Merck Manual

Please confirm that you are a health care professional

honeypot link
Professional Version

Rectal Strictures in Pigs


Eric R. Burrough

, DVM, PhD, DACVP, Veterinary Diagnostic and Production Animal Medicine, College of Veterinary Medicine, Iowa State University

Reviewed/Revised Sep 2021 | Modified Oct 2022

In growing pigs, rectal strictures are sequelae of severely traumatized rectal prolapses Rectal Prolapse in Animals Rectal prolapse occurs in a wide range of species and may be caused by enteritis, intestinal parasites, rectal disorders and other underlying conditions. Diagnosis can be made based on the clinical... read more Rectal Prolapse in Animals or of infections that interfere with rectal blood supply. The former cause sporadic cases; the latter may be epidemic. One cause is infection by Salmonella enterica Intestinal Salmonellosis in Pigs Enteropathogenic salmonellae cause inflammation and necrosis of the small and large intestines, resulting in diarrhea. Infection with certain serotypes may be accompanied by generalized sepsis... read more Intestinal Salmonellosis in Pigs serotype Typhimurium, which may manifest in an ulcerative proctitis that heals in such a manner that normal function is not restored. The stricture is reported to be the result of fibrosis of the rectal tissue due to persistent ischemia caused by infection in an area of limited blood supply.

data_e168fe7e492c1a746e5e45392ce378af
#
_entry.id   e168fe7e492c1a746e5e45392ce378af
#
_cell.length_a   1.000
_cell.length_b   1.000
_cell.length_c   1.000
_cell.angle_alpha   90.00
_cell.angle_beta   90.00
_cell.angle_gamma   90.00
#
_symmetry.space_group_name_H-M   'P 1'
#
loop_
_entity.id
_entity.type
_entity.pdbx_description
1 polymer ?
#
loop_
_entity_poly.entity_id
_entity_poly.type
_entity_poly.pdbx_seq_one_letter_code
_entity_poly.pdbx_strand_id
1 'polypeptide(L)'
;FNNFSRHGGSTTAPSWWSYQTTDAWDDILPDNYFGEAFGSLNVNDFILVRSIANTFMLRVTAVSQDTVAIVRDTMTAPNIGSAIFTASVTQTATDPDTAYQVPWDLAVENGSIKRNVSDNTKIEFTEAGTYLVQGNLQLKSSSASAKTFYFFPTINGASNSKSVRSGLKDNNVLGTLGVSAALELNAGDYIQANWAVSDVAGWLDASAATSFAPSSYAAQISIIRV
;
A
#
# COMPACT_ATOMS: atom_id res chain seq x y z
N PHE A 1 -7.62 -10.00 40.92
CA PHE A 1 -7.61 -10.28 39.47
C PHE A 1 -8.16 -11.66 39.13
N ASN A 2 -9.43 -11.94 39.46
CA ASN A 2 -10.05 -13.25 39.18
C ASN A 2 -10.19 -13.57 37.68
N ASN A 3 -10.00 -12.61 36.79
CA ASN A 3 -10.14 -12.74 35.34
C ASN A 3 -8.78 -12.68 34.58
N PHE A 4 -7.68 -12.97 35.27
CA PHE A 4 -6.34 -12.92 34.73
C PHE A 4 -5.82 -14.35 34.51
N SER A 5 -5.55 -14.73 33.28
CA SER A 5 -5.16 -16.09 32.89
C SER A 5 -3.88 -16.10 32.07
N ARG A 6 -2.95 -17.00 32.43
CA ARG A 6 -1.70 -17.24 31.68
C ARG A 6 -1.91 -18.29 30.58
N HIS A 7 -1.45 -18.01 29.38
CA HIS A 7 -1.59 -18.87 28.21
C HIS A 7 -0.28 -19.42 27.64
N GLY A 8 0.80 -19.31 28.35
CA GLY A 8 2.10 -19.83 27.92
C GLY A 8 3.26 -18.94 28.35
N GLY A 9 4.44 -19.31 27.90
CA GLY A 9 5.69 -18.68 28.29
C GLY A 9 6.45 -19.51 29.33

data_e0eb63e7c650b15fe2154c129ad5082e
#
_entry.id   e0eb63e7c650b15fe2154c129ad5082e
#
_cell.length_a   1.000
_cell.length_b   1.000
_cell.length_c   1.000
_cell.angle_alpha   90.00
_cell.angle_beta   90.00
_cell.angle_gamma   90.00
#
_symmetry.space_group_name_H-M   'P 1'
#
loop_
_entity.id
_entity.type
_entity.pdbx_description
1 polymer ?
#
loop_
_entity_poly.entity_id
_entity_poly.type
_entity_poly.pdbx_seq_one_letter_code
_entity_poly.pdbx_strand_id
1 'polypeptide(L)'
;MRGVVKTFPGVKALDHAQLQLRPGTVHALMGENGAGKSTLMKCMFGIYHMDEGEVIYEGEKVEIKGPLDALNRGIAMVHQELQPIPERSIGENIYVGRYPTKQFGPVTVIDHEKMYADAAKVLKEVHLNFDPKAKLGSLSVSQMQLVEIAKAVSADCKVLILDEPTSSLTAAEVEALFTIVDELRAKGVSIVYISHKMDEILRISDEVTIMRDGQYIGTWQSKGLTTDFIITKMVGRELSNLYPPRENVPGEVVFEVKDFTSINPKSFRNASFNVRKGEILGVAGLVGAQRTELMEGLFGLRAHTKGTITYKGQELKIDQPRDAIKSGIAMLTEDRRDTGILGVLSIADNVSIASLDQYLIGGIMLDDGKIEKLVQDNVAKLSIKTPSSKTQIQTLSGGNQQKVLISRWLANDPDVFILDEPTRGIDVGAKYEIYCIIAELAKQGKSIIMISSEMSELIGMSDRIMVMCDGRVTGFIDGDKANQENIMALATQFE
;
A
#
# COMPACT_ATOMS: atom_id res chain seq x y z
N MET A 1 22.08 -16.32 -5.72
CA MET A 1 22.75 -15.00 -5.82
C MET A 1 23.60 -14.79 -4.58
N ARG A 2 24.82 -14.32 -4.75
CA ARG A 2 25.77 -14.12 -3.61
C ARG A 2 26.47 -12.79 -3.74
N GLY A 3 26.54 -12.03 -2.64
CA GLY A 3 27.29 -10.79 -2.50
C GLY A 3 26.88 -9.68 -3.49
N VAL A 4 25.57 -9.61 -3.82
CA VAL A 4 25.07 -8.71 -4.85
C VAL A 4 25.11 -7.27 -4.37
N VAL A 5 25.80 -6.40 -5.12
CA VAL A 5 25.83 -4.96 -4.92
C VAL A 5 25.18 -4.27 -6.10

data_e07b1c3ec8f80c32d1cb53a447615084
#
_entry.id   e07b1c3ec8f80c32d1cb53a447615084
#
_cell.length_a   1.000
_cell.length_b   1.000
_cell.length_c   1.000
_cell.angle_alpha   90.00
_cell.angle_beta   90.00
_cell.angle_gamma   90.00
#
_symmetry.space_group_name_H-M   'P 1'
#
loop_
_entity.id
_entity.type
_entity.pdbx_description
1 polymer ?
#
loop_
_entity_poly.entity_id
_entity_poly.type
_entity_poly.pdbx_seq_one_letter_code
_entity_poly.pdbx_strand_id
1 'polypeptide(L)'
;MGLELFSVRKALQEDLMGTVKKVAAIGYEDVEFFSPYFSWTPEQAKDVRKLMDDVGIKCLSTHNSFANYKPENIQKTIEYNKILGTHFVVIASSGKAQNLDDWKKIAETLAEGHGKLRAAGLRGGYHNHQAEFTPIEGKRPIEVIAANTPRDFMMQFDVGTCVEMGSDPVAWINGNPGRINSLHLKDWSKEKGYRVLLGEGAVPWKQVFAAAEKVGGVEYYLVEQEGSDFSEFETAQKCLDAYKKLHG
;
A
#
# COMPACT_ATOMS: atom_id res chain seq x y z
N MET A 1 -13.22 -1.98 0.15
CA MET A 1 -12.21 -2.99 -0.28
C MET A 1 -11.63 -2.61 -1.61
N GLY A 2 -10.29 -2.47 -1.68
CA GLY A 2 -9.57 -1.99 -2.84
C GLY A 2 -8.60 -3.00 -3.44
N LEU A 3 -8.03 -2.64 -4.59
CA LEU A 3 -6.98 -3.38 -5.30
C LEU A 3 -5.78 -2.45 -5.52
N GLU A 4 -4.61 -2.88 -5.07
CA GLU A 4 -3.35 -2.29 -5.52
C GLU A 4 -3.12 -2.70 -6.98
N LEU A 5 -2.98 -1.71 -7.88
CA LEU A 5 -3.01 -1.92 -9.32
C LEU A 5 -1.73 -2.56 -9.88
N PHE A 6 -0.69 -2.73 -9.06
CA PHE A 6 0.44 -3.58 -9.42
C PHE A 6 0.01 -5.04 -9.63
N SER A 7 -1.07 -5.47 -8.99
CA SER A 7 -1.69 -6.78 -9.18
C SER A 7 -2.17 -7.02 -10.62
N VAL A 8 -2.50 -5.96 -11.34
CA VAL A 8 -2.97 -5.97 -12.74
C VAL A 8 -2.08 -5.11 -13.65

Clinically, several bloated pigs in varying stages of emaciation are often seen within a group of growing pigs. Other clinical signs of rectal strictures, including prior outbreaks of severe debilitating diarrhea, are common but not always reported. An index finger rarely can be passed into the rectum without considerable resistance. At postmortem examination, the colon is grossly distended and the intestine is filled with gas and green feces. The predominant lesion is a narrowed rectal canal due to annular fibrotic ulcers or rectal strictures found 2–5 cm cranial to the anus. Early diagnosis and treatment of diarrhea is imperative for control. Good housing, management, and sanitation, with an “all-in/all-out” system, is the best method to prevent further outbreaks. Surgery is not typically economically feasible.

quiz link

Test your knowledge

Take a Quiz!